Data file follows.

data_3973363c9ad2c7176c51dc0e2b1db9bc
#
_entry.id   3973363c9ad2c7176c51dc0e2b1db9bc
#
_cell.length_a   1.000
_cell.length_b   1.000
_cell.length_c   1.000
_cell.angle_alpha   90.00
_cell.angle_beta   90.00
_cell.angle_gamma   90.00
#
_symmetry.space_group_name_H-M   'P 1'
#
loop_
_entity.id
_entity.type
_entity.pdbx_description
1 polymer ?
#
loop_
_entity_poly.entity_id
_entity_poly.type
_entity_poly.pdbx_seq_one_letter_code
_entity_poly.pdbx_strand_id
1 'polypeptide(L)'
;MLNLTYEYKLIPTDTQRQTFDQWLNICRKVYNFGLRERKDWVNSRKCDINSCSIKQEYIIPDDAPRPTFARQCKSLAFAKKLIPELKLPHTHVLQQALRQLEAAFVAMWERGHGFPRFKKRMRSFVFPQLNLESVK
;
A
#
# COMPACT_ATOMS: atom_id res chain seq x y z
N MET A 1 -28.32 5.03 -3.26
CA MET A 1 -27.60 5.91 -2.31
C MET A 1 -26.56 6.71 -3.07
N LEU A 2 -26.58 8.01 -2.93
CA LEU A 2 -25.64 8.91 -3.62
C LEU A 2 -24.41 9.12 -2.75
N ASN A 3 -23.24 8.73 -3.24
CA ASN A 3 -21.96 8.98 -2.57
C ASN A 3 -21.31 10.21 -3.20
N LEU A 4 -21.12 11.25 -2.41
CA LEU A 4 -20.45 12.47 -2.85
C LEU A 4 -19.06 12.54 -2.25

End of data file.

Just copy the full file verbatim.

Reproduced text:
data_3973363c9ad2c7176c51dc0e2b1db9bc
#
_entry.id   3973363c9ad2c7176c51dc0e2b1db9bc
#
_cell.length_a   1.000
_cell.length_b   1.000
_cell.length_c   1.000
_cell.angle_alpha   90.00
_cell.angle_beta   90.00
_cell.angle_gamma   90.00
#
_symmetry.space_group_name_H-M   'P 1'
#
loop_
_entity.id
_entity.type
_entity.pdbx_description
1 polymer ?
#
loop_
_entity_poly.entity_id
_entity_poly.type
_entity_poly.pdbx_seq_one_letter_code
_entity_poly.pdbx_strand_id
1 'polypeptide(L)'
;MLNLTYEYKLIPTDTQRQTFDQWLNICRKVYNFGLRERKDWVNSRKCDINSCSIKQEYIIPDDAPRPTFARQCKSLAFAKKLIPELKLPHTHVLQQALRQLEAAFVAMWERGHGFPRFKKRMRSFVFPQLNLESVK
;
A
#
# COMPACT_ATOMS: atom_id res chain seq x y z
N MET A 1 -28.32 5.03 -3.26
CA MET A 1 -27.60 5.91 -2.31
C MET A 1 -26.56 6.71 -3.07
N LEU A 2 -26.58 8.01 -2.93
CA LEU A 2 -25.64 8.91 -3.62
C LEU A 2 -24.41 9.12 -2.75
N ASN A 3 -23.24 8.73 -3.24
CA ASN A 3 -21.96 8.98 -2.57
C ASN A 3 -21.31 10.21 -3.20
N LEU A 4 -21.12 11.25 -2.41
CA LEU A 4 -20.45 12.47 -2.85
C LEU A 4 -19.06 12.54 -2.25